world over the spirit and to betray faith rather than uphold it.
Much jeering has spewed forth in the current battle between the
“reality-based” community (largely secular acolytes of scientific
empiricism and Enlightenment tradition) and the so-called “faith-based”
community (a largely fundamentalist “we-create-reality-you-study-it”
I am a scientist by training, a philosopher by nature, and a person of
faith by choice. In my experience, reality emanates in large part
from faith. Our lives themselves are exercises of faith. The meaning
we construct, the purposes we pursue, the poetry we create cannot be
merely captured or inspired by cause-and-effect, mechanistic thinking.
Conversely no faith worth its name can call itself faith while
insisting on rejecting rationality. Though faith may acknowledge the
non-rational, something beyond the merely rational, it should be secure
enough to embrace what is in front of its face. Without this faithful
engagement with empirical reality, personal suffering and social
injustice could be ignored (or victims blamed), and the central and
ubiquitous religious tenets of human compassion and loving-kindness
would be rendered void.
Reductive scientism and irrational religionism fail because they seek
to impose rather than embrace. Faith requires embrace. Let us work
toward a church and a state that eschew all authoritarianism and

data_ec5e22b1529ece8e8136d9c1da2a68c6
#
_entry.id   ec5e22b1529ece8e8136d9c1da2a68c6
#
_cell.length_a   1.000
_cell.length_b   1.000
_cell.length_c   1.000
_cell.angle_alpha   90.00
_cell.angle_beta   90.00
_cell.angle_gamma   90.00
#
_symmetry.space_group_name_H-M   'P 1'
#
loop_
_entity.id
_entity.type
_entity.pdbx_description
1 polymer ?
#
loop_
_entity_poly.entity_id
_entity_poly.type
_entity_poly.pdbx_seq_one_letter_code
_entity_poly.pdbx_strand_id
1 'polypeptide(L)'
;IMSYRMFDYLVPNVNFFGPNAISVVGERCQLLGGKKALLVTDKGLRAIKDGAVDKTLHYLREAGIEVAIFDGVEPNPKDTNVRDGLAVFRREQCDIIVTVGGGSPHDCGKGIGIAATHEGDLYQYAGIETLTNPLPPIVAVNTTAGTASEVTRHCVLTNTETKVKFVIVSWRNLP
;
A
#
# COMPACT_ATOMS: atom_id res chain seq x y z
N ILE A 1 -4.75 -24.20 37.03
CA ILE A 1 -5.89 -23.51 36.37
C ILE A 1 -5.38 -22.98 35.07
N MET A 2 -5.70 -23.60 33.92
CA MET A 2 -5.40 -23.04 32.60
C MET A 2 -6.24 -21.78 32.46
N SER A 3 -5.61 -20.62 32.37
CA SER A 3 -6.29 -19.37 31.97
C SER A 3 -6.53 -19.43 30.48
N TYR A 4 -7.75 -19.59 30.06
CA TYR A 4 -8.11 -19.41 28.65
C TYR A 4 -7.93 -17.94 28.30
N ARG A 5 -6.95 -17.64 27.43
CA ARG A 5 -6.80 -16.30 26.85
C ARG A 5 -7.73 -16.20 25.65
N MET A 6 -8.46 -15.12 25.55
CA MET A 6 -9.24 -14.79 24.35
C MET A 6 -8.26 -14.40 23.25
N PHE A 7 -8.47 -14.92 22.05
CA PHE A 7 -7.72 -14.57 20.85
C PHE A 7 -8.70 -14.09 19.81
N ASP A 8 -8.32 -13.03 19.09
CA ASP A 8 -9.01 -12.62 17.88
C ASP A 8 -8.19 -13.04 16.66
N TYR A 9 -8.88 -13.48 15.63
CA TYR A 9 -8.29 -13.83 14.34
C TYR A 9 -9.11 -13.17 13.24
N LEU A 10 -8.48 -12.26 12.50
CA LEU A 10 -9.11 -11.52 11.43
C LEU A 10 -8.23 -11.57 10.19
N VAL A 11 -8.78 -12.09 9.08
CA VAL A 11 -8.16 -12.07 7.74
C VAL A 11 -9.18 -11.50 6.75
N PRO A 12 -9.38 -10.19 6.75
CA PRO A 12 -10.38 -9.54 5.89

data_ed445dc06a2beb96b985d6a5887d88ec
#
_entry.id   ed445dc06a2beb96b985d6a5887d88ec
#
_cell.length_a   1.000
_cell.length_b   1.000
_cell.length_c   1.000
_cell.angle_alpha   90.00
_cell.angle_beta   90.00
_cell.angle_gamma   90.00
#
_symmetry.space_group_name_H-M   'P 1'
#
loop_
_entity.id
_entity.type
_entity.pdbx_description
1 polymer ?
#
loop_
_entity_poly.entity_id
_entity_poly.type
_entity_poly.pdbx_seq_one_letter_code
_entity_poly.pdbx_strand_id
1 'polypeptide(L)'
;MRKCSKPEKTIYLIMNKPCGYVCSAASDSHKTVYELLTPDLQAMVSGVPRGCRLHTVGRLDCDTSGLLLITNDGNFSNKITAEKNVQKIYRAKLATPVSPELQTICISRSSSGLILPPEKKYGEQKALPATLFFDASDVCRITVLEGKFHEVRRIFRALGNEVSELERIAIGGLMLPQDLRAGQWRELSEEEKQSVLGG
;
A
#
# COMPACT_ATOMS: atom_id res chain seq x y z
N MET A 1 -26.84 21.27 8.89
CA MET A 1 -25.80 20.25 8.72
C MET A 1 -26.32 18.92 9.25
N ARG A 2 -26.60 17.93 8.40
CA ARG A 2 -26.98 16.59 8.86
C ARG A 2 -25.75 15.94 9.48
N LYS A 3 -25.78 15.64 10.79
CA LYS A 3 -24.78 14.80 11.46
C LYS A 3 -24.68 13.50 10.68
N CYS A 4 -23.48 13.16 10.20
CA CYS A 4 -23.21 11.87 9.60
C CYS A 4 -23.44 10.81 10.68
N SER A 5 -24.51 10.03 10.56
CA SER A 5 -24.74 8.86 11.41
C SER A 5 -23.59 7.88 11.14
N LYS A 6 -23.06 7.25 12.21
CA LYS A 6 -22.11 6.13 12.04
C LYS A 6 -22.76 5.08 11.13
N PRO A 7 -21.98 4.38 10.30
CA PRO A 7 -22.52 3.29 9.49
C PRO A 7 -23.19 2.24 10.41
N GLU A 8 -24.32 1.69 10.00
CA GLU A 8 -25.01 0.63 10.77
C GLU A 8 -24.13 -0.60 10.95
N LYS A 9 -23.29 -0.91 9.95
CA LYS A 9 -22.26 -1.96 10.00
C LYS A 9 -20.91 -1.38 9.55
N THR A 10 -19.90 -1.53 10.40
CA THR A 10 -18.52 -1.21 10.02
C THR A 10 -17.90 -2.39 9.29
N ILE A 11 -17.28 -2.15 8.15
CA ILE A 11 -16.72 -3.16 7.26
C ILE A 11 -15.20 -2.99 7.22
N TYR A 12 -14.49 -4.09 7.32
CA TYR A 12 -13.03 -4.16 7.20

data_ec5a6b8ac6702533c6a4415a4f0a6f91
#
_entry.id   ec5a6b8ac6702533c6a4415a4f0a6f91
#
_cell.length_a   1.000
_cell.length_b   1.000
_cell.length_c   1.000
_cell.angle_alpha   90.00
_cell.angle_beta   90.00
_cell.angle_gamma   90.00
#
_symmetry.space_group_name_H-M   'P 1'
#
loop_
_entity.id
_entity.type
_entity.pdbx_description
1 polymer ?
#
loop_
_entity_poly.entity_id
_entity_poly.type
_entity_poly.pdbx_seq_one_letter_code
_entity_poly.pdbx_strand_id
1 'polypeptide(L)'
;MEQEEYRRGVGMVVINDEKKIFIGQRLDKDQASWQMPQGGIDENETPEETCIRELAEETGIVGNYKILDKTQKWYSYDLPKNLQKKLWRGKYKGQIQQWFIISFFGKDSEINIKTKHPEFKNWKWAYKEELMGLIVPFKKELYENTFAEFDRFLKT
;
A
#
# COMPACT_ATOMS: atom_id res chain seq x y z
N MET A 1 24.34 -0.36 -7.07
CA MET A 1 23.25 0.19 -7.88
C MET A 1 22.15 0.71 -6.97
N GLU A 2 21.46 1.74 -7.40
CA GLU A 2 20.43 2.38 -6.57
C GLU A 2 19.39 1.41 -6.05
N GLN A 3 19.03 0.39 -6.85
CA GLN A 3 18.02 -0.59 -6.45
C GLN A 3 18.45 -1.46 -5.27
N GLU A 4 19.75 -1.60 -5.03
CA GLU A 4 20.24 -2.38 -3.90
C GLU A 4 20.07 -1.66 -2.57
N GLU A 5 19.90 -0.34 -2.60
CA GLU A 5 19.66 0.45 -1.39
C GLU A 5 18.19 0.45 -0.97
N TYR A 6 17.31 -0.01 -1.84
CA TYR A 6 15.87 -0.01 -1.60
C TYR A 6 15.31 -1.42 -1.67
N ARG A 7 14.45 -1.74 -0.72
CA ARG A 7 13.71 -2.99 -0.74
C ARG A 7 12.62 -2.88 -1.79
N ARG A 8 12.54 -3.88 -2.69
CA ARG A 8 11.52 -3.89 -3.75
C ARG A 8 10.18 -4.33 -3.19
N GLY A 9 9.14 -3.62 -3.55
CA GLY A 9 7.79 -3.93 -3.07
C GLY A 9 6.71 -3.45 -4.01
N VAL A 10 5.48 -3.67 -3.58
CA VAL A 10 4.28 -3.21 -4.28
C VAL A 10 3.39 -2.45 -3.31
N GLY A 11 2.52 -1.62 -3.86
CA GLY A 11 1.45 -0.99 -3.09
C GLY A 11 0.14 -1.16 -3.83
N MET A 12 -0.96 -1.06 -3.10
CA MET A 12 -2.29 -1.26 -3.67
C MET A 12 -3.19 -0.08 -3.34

embrace the challenge of this faith called democracy.
By Frank L. Cocozzelli
“Give me their names!” Demanded Bill Donohue, honcho of the Catholic League for Civil and Religious Rights, when the artist Cosimo Cavallaro stated during a TV interview that two priests wanted to display his statue, Chocolate Jesus.
The confrontation took place during a recent edition of Anderson Cooper 360 on CNN. While Cavallaro remained dignified, Donohue was bombastic: “You’re lucky I’m not as mean [as the Taliban], because you might lose more than your head” he declared, displaying his usual Un-Christian scowl..
Donohue, if nothing else, is consistent, having once said, that bringing back the Inquisition “… is awfully tempting.”
But Cavallaro was wise to Donohue. He stood his ground — and refused to name names. He defended his right to express his beliefs according to his own conscience, free of coercion and called the Catholic League president the bully that he truly is.
It seems that Donohue and his Catholic League cannot handle the supposition that a Catholic artist would express his ideal of Jesus in a manner very different from his own. Why? Because Cavallaro had the nerve to cast Jesus in chocolate, crucified in the nude (as the Romans actually carried out such executions). Another Bill Donohue dust-up that is designed more to create anger and hatred for the freedom of expression rather than to further an ethic of self-discipline, charity and tolerance that signifies Catholicism at its finest, just as its Founder meant it to be. The self-styled Grand Inquisitor, once again, failing to see the forest for the trees.